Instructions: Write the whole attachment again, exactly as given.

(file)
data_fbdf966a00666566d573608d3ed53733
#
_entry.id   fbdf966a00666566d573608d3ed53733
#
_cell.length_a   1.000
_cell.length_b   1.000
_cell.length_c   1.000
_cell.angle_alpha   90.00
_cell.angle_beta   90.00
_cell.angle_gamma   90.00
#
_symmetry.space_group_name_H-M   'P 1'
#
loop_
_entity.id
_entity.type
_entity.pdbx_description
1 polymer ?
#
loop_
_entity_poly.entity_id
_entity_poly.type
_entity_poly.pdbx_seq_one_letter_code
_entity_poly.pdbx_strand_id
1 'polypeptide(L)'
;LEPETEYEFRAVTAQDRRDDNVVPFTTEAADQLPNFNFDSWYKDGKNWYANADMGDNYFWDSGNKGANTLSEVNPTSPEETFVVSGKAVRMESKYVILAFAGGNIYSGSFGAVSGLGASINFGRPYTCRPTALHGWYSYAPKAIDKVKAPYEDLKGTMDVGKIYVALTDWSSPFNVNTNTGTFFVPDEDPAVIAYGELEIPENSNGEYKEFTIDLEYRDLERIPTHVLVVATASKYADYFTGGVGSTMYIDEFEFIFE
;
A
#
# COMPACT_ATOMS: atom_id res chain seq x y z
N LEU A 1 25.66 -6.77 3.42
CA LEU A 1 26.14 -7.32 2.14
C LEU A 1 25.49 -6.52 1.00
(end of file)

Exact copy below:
data_fbdf966a00666566d573608d3ed53733
#
_entry.id   fbdf966a00666566d573608d3ed53733
#
_cell.length_a   1.000
_cell.length_b   1.000
_cell.length_c   1.000
_cell.angle_alpha   90.00
_cell.angle_beta   90.00
_cell.angle_gamma   90.00
#
_symmetry.space_group_name_H-M   'P 1'
#
loop_
_entity.id
_entity.type
_entity.pdbx_description
1 polymer ?
#
loop_
_entity_poly.entity_id
_entity_poly.type
_entity_poly.pdbx_seq_one_letter_code
_entity_poly.pdbx_strand_id
1 'polypeptide(L)'
;LEPETEYEFRAVTAQDRRDDNVVPFTTEAADQLPNFNFDSWYKDGKNWYANADMGDNYFWDSGNKGANTLSEVNPTSPEETFVVSGKAVRMESKYVILAFAGGNIYSGSFGAVSGLGASINFGRPYTCRPTALHGWYSYAPKAIDKVKAPYEDLKGTMDVGKIYVALTDWSSPFNVNTNTGTFFVPDEDPAVIAYGELEIPENSNGEYKEFTIDLEYRDLERIPTHVLVVATASKYADYFTGGVGSTMYIDEFEFIFE
;
A
#
# COMPACT_ATOMS: atom_id res chain seq x y z
N LEU A 1 25.66 -6.77 3.42
CA LEU A 1 26.14 -7.32 2.14
C LEU A 1 25.49 -6.52 1.00